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Review: The Prince of Mist, by Carlos Ruiz Zafon


Pages: 202
Original date of publication: 1993
My edition: 2010 (Phoenix)
Why I decided to read:
How I acquired my copy: Waterstone’s, Piccadilly, September 2011

Carlos Ruiz Zafon is best known in the US for his bestselling adult novels, The Shadow of the Wind and The Angel’s Game. The Prince of Mist is a young adult novel, published before his adult novels. The novel is the story of Max Carver, a 13-year-old boy who’s watchmaker father moves his family from an unnamed city to an unnamed seaside town. Once there, Max discovers a garden with strange statues and his sisters begin having unexplainable visions.

It’s definitely a first novel, and even though I kept the fact that this is a YA novel in the back of my mind as I was reading, I didn’t enjoy this book as much as I wanted to. The characters are pretty one-dimensional; none of them really grow in any way. Max seemed way too mature and intuitive for a 13-yer-old (even for a novel of this type), and there were some plot elements and coincidences that didn’t make a lot of sense to me—the first of which is that the eponymous Prince of Mist chooses to make his appearances as… a clown?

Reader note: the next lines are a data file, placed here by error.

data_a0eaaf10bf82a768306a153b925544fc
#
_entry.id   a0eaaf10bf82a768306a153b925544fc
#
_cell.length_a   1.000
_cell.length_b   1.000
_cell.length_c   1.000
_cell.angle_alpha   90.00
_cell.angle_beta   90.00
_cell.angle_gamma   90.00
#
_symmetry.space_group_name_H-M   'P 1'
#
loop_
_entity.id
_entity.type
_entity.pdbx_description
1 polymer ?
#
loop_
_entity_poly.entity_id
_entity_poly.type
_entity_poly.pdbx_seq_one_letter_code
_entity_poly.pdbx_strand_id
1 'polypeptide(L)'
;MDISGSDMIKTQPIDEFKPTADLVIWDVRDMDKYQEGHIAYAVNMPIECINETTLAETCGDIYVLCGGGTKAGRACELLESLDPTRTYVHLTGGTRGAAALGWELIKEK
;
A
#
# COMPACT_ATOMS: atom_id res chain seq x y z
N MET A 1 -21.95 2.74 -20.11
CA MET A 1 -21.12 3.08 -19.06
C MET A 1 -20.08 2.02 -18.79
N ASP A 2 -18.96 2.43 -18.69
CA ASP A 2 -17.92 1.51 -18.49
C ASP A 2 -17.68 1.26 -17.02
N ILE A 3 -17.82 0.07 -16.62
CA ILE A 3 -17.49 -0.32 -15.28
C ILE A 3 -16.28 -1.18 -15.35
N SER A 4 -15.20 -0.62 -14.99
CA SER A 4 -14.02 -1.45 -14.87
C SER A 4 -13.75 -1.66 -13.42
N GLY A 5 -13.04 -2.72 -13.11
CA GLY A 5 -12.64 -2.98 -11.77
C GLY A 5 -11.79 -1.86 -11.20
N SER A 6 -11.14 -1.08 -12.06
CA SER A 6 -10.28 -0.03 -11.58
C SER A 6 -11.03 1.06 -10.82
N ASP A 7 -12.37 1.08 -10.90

The book takes place in 1943, but it might as well have taken place in 1993, the year the book was published, because there’s very little to no historical detail. The theme of the passage of time is interesting, and I wish the author had explored that more instead of trying to create cheap, gimmicky suspense. I wish that Zafon had fleshed out his characters more, too, because there was a lot of promise here in the idea for the book. Zafon’s writing style is definitely not developed with this book; luckily, his adult novels are much, much better.



Comments

MoniqueReads said…
I didn't know that he had written a YA novel. Thanks for the review on this one. I think I will pass.
starla said…
I've read two of his novels and my sister two other and we realised while talking about them that they had the same characters and many plot elements in common, even the setting was the same (Barcelona). The only difference is the period, and it was important only in The Shadow of the Wind. Terrible. Just terrible.

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